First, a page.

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News archive for February, 2013


chem.info

February 22, 2013 by

The Automation Element of Re-Shoring posted by Chem.Info

“Automation GT is a leader in business process analysis, system commissioning, user training and ongoing support”, state Chem.info in a recent article.

“There are the typical reasons that a manufacturer considers re-shoring, which Grant says circle around “labor cost and conditions, compliance, intellectual property and time to market.” With labor costs in China rapidly rising, more companies are starting to realize that the total cost of ownership of a given product is not quite as compelling for the off-shore side. The total cost of ownership equation now includes time in freight, which can swing wildly due to delays and weather conditions. Add in unfavorable tax-and-duty situations, and the price outlook gets even worse.

Grant says that many manufacturers have left themselves open to being affected by impossible-to-predict weather conditions, such as the recent Hurricane Sandy, which struck the East Coast with devastating effect in October 2012. The longer the supply chain from point of manufacturing to point of sale, the risk increases dramatically. He says, “One customer recently missed a key market opportunity due to their product sitting on a container ship waiting for east coast ports to re-open.”

While no amount of re-shoring can guarantee that a company’s operations will be free from similar disasters, it does significantly lower the barrier to finding a workaround that will get product where it needs to be to keep customers happy. With everything put together, Grant states, “From a financial and a logistical perspective, automated production in the U.S. just makes sense.”

Read the full article on Chem.info

Capture3

February 20, 2013 by

Automation GT is “at the forefront of the ‘re-shoring’ trend” according to Manufacturing.net

According to a recent article by Manufacturing.net, Automation GT is “at the forefront of the re-shoring trend that has been sweeping the American manufacturing landscape”. President & CEO of Automation GT, Simon Grant, shares his comments with editor Joel Hans on how automation is bringing production lines back to the United States and what it means for the economy and jobs in the U.S. Read the full story here.

Automation GT, an automation design-and-manufacturing firm based out of Escondido, Calif., is at the forefront of the “re-shoring” trend that has been sweeping the American manufacturing landscape. The company, which has deployed automation solutions in a handful of industries — aerospace, automotive, pharmaceutical and medical devices, to name a few — has seen some of its largest clients put serious thought into the business case of bringing work back to America.

Simon Grant, Automation GT’s CEO and President, says the re-shoring issue has become more prevalent in during early and mid-2012. Even though most of the industry has been aware of the trend, Grant says only recently has there been a “re-awakening” of the capital budgets among his company’s Fortune 100 customers. And while a post-Great Recession economy might give major corporations more flexibility in which to consider the prospect of bringing jobs back to America, it’s not the only reason to pursue the business case

There are the typical reasons that a manufacturer considers re-shoring, which Grant says circle around “labor cost and conditions, compliance, intellectual property and time to market.” With labor costs in China rapidly rising, more companies are starting to realize that the total cost of ownership of a given product is not quite as compelling for the off-shore side. The total cost of ownership equation now includes time in freight, which can swing wildly due to delays and weather conditions. Add in unfavorable tax-and-duty situations, and the price outlook ge1ts even worse.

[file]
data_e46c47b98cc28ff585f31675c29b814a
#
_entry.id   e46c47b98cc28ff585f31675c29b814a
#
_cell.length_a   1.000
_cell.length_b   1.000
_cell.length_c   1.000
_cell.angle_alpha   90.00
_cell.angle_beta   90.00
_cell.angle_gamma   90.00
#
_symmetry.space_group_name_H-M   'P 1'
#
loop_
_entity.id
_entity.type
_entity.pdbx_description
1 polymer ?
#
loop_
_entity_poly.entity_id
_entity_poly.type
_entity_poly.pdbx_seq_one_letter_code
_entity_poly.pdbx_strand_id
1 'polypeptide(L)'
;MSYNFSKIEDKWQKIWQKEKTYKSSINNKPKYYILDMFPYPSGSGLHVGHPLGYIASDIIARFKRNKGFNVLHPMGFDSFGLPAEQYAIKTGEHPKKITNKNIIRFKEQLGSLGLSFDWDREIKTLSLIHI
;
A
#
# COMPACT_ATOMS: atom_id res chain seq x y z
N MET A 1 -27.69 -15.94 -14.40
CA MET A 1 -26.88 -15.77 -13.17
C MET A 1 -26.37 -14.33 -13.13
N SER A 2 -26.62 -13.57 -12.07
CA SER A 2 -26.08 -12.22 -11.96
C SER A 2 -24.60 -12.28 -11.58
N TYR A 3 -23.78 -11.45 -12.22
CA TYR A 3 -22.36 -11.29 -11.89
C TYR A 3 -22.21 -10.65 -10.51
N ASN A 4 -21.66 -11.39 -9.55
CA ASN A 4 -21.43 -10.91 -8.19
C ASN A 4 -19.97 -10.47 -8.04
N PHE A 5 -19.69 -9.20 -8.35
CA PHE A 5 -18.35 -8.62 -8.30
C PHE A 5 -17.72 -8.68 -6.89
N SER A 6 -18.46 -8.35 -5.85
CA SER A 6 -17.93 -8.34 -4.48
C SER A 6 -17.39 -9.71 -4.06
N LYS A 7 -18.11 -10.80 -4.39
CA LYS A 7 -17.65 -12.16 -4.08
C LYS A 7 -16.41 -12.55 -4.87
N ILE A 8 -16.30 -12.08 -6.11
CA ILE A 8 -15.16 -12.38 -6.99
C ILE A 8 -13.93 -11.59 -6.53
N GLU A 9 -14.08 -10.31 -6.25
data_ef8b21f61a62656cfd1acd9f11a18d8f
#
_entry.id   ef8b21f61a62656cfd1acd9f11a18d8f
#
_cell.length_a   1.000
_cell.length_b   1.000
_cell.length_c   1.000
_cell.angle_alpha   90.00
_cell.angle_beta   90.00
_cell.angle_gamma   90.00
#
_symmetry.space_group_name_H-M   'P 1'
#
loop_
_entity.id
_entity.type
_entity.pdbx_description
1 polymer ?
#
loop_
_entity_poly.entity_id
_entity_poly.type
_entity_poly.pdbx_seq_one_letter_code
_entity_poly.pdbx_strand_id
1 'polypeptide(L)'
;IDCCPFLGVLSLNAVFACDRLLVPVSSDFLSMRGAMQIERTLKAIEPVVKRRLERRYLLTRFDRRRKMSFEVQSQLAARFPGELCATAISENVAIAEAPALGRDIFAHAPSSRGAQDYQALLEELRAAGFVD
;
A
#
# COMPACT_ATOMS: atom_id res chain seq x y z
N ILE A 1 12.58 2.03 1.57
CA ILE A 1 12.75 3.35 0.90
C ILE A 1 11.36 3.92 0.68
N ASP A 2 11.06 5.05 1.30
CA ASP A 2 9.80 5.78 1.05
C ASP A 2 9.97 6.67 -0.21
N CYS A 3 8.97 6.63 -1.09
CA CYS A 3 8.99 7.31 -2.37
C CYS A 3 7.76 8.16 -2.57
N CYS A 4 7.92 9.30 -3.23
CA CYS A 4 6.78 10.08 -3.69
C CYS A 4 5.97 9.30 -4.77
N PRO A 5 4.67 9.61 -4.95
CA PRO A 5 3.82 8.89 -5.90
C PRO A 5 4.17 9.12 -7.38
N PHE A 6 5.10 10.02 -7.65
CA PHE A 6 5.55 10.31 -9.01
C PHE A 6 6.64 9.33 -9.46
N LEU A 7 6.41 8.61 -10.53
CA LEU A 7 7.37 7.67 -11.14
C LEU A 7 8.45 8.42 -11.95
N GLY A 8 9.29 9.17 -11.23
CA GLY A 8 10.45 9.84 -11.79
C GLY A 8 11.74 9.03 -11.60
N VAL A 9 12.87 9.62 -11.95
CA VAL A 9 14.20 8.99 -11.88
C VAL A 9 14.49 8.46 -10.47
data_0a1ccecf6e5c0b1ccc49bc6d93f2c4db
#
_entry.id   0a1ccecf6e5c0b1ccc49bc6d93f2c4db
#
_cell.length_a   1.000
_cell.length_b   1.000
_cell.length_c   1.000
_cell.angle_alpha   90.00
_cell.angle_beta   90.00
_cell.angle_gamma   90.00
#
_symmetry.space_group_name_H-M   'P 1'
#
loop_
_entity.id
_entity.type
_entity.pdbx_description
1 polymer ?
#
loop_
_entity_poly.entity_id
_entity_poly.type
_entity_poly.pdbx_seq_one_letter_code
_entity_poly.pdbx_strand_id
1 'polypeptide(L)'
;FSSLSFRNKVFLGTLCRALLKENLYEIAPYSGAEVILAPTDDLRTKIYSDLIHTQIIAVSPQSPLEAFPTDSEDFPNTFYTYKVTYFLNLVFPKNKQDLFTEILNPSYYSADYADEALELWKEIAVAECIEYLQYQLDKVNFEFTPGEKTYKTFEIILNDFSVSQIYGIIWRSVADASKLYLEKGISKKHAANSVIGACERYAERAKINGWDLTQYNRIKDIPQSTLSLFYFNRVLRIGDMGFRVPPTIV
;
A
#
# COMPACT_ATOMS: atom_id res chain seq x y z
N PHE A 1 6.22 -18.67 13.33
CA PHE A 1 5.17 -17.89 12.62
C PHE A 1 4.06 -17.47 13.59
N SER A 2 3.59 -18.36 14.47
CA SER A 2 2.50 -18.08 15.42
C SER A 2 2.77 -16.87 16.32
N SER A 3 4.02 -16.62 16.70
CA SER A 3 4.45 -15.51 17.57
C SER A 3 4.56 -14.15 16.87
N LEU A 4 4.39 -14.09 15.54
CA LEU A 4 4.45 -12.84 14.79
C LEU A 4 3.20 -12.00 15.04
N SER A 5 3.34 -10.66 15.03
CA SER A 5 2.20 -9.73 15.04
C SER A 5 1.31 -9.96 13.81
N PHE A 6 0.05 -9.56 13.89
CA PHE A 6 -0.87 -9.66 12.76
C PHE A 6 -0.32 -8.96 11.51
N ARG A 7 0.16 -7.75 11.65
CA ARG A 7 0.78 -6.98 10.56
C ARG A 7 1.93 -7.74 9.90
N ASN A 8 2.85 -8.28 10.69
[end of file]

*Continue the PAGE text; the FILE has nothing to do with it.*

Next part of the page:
Grant says that many manufacturers have left themselves open to being affected by impossible-to-predict weather conditions, such as the recent Hurricane Sandy, which struck the East Coast with devastating effect in October 2012. The longer the supply chain from point of manufacturing to point of sale, the risk increases dramatically. He says, “One customer recently missed a key market opportunity due to their product sitting on a container ship waiting for east coast ports to re-open.”

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control_design_paul_simmons

February 19, 2013 by

Building Machines to Automate a Process

Paul Simmons, our customer service technician, is featured on Control Design

“As a machine builder that does 80–90% of its business in one-off custom projects, we’re accustomed to working closely with manufacturers to build an automation solution for the products they make. They have a goal and a proven process. They need us to build a machine to automate that process.

For a recent customer, however, the process was less refined from the start, so we got involved at a deeper level. I worked very closely with the process engineers and chemical engineers to develop the process, and we were able to create a very successful machine implementation to improve automation.

The assembly system was needed for high-end custom eyeglass lenses. The lenses are made of three layers of parts: the base, the lens polymer, and the cap. The manufacturer required an automated system that would begin by placing a layer of adhesive on the outside of the base. Once the adhesive was in place, the cap was to be placed on top, creating an open chamber between the base and the cap. After the adhesive was cured with a UV light, a lens polymer was injected into the open chamber.”

Read more on Control Design.